Robots help central Norway’s hospitals put patients first





million transactions handled

Norway has a universal healthcare system, which is the envy of many nations. The country’s citizens live longer and healthier lives than most other Europeans, with improvements in wellbeing partly down to preventative action and treatments.

Running such an effective organization isn’t down to luck. It’s thanks to excellent funding and a willingness to innovate and explore new ideas, which is where our story starts. “In Norway, we have specialist clinicians with a remit to experiment and research future treatments and ways of working,” says Kjell-Åge Tingstad, product owner at Hemit.

“About four years ago, one of those clinicians started a project at St Olav’s hospital in Trondheim. External contractors automated the addition of lab biopsy information to an IT system,” Tingstad adds, who’s responsible for bridging the gap between technology expertise and clinical understanding at Hemit.

Kjell-Åge Tingstad

It was an instant success and shone a spotlight on automation, drawing attention from across the authority. Rune Gjølme, senior IT specialist, picks up the story, saying, “It was a one-off project, initiated from the bottom up, but the results showed automation was worth investing in. This led to funding from the health authority to use the technology throughout the organization.”

Building in-house expertise

Hemit quickly hired two developers to understand how automation could improve process management. One of those is Jeevith Hegde, now a senior developer at Hemit. “We arrived to several requests for automation. So, we began exploring the code that had been developed for the initial implementation. We looked at it and realized it wasn’t going to work for the entire organization. It hadn’t been developed with the healthcare sector in mind. It was our job to change this.”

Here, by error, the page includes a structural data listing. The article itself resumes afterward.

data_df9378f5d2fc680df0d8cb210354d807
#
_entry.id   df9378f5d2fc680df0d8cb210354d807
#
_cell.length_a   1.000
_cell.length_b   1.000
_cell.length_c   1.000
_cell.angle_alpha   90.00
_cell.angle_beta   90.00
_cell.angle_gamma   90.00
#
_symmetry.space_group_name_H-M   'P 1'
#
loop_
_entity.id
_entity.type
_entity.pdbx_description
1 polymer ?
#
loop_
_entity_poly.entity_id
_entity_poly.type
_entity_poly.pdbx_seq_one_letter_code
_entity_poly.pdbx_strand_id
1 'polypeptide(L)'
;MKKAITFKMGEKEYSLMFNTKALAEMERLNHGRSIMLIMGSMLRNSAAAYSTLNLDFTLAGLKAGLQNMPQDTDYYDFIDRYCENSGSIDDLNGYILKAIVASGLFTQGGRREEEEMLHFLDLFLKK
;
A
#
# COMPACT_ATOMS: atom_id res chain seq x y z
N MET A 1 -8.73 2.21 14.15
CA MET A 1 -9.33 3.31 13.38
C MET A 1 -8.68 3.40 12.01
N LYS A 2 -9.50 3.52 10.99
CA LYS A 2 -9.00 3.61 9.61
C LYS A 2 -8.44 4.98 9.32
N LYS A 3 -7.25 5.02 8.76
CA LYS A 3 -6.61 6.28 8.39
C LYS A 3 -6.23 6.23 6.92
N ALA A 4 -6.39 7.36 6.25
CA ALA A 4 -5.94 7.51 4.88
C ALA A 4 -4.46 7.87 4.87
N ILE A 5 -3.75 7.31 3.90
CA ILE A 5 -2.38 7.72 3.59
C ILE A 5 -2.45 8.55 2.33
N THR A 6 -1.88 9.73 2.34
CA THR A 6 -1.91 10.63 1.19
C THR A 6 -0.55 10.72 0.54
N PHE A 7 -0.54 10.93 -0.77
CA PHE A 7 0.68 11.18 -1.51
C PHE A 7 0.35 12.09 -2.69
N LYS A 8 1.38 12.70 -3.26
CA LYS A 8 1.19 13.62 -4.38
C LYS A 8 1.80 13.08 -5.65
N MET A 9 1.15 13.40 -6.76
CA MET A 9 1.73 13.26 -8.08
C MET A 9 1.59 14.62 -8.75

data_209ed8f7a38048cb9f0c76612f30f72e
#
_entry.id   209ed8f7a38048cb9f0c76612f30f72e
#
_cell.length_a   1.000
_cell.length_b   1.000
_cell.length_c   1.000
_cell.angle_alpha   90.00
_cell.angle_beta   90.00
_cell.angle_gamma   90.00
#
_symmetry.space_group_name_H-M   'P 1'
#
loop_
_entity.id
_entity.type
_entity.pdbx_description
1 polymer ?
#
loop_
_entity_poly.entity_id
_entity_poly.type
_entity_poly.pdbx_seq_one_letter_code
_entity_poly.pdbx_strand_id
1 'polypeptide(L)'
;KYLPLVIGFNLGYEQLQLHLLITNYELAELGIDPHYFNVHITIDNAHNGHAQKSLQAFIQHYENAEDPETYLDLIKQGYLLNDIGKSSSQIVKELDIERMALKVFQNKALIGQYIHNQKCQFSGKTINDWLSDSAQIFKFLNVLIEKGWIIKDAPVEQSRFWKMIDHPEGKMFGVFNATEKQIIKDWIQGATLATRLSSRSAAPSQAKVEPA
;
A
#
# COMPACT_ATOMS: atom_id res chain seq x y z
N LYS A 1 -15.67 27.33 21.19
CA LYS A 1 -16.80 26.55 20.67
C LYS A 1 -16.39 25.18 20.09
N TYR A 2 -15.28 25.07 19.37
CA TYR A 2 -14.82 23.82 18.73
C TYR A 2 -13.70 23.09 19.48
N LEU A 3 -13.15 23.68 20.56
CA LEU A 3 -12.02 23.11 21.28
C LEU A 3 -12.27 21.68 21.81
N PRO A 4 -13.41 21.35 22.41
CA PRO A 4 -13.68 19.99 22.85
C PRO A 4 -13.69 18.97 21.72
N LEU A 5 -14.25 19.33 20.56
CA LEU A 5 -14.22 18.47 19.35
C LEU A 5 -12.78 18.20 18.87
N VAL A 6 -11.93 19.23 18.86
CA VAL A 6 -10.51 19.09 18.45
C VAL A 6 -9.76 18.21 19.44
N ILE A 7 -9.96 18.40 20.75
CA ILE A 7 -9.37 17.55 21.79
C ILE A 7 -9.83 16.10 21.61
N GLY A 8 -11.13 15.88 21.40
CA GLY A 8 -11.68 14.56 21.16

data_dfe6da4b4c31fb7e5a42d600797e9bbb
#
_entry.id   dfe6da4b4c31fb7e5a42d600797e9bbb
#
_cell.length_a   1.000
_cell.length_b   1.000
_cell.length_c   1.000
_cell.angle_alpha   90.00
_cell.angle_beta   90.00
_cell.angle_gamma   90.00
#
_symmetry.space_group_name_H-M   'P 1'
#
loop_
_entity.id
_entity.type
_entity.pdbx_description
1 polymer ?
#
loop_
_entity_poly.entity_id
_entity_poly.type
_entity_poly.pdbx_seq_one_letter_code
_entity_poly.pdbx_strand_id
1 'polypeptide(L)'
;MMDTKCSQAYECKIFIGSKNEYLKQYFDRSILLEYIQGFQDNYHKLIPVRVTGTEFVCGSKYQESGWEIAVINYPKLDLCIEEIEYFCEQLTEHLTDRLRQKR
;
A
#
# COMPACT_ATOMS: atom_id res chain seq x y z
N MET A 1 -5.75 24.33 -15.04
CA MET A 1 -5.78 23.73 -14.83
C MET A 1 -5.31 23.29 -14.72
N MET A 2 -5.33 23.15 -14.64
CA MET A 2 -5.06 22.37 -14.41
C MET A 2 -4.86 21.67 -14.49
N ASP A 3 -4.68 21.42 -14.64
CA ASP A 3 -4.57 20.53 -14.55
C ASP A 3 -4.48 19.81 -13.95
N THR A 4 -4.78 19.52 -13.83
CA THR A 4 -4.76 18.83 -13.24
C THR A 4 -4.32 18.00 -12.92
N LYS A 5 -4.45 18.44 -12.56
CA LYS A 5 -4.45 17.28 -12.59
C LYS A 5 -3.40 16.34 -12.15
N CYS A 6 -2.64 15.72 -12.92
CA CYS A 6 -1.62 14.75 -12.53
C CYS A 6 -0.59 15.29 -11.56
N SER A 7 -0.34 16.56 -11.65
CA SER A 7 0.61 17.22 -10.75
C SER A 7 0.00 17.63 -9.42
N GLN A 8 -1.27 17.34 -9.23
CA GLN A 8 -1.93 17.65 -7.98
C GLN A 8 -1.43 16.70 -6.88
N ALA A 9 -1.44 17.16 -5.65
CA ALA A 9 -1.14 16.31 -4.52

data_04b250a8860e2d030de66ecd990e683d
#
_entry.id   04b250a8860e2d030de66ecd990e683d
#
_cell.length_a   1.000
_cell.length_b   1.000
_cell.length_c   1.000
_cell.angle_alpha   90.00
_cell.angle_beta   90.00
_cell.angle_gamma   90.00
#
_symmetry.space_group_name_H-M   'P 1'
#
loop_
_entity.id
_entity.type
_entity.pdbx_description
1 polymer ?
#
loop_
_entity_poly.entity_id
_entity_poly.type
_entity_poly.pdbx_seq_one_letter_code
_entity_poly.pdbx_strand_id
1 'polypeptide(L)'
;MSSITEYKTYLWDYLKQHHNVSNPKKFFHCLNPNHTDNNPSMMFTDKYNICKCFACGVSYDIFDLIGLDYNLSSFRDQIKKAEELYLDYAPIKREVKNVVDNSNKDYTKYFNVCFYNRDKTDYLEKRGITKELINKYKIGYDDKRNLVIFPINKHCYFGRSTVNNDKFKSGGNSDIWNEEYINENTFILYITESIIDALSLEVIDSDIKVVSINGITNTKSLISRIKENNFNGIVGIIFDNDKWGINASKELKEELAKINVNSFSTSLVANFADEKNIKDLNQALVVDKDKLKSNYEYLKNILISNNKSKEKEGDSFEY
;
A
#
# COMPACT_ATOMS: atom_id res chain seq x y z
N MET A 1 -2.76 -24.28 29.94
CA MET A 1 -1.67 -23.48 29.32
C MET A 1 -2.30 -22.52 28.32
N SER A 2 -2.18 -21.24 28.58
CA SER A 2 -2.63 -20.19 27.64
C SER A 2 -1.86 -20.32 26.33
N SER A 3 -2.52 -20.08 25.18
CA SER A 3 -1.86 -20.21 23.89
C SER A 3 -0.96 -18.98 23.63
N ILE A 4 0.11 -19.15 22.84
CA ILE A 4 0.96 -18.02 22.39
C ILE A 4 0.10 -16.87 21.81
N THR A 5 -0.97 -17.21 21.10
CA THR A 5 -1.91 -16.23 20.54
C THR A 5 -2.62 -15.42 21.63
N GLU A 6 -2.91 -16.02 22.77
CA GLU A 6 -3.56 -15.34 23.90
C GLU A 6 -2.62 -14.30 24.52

The team got to work.

We spent the first two months exploring UiPath software and creating a plan to deal with the backlog of automation requests. We met every Thursday to understand what tools we had, what we needed and the best way forward, spending the rest of the time building solutions.

Jeevith Hegde • Senior Developer at Hemit

The most important step was the creation of an evaluation tool that could prioritize the processes earmarked for automation. “We put the candidate processes through the tool to understand what we could achieve. It also ranked them, giving us a plan.”

“We put time into explaining to other people what we were doing and how automation could help. Although the technology had made an initial splash, very few people knew we existed, so we had to knock on a lot of doors,” Tingstad adds. “We ran seminars and created a form for any employee to suggest an automation. This created a pipeline of work and built awareness of the team.”

Accelerated development

Having built the right tools and ability, Hegde and his colleagues began on the second automation project. As he starts explaining, he cracks a smile, “It was easy. Very simple,” he laughs. In reality, it was far from straightforward.